One of the challenges to the future of rooftop photovoltaic technology progress is the development of Crystalline Silicon. Solar cells are made from wafers which in turn are fashioned from molten silicon ingots. Silicon is wasted in the process of slicing these ingots into wafers. This waste is called called “kerf loss.” To bring down the cost of photovoltaic cells, researchers are seeking to cut down on this silicon waste to make the manufacturing process more efficient.
The SunShot Initiative, a project of The U.S. Department of Energy (DOE) Solar Energy Technologies Office, is dedicated to making solar energy cost-competitive with other forms of energy by 2020. To this end, the SunShot Initiative funds research into promising technology from proof-of-concept to pilot programs and on into market-ready, mass production products. In addition to Chrystalline Silicon, the Initiative is also funding research into Thin-Film, Multijunction, Organic, Dye-Sensitized photovoltaic technologies.
One of the Arizona State University’s Solar Power Lab current projects, “Kerfless Crystalline-Silicon PV: Gas to Modules” is a process which creates ultra-thin silicon wafers by using vapor to deposit silicon onto reusable surfaces. This method uses significantly less silicon than current manufacturing techniques making it virtually “kerf-less.” It saves money for the company by using less silicon in the wafers as well as wasting less silicon. These savings can then be passed along to you in lower-cost photovoltaic cells and overall costs of solar panels. Arizona State University’s other Crystalline Silicon research goals include ultra-thin silicon solar cells with efficiencies of 29%.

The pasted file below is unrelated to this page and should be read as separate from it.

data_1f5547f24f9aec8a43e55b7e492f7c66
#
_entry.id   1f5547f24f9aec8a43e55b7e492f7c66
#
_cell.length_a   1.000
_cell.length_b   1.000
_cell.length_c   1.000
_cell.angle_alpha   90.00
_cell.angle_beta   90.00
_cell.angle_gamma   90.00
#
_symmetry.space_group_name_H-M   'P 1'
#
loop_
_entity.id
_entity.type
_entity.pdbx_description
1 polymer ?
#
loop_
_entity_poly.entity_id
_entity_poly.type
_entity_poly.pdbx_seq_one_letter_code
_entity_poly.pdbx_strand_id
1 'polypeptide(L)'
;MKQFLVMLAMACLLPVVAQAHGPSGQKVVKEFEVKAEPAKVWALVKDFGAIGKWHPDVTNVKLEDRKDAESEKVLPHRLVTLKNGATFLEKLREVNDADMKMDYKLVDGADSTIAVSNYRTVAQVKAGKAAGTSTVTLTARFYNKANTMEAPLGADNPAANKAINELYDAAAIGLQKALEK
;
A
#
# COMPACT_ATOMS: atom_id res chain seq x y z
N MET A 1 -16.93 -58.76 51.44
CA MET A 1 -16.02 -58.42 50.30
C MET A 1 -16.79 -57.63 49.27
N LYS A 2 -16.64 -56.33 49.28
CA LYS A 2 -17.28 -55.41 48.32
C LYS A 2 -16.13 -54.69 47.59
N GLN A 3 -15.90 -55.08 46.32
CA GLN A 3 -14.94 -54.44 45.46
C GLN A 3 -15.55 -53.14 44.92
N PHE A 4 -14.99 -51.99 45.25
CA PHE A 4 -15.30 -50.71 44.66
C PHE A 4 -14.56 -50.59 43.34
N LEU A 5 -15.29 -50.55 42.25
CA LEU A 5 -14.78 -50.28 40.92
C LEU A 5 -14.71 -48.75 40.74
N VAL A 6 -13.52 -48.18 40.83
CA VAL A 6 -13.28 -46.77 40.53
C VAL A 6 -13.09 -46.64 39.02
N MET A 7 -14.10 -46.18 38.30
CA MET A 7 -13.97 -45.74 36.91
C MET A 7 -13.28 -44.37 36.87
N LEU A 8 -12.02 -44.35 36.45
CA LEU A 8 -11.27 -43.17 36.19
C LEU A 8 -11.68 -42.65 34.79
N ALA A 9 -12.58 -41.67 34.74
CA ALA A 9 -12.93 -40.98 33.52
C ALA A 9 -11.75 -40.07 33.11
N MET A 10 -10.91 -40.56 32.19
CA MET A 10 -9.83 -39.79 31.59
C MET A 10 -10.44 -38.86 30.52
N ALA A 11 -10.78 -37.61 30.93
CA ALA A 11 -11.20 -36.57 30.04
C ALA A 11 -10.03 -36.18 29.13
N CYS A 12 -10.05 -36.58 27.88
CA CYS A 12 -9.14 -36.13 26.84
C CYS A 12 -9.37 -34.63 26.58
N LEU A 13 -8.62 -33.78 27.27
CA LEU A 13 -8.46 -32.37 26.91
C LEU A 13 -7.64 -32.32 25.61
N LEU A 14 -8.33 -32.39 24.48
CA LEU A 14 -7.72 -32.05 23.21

Argent Solar is dedicated to up-to-date rooftop technologies in order to provide our customers with the most cost-saving and efficient rooftop solar installations for homes and businesses. Call us with your questions about the most current, custom configurations for your renewable energy needs.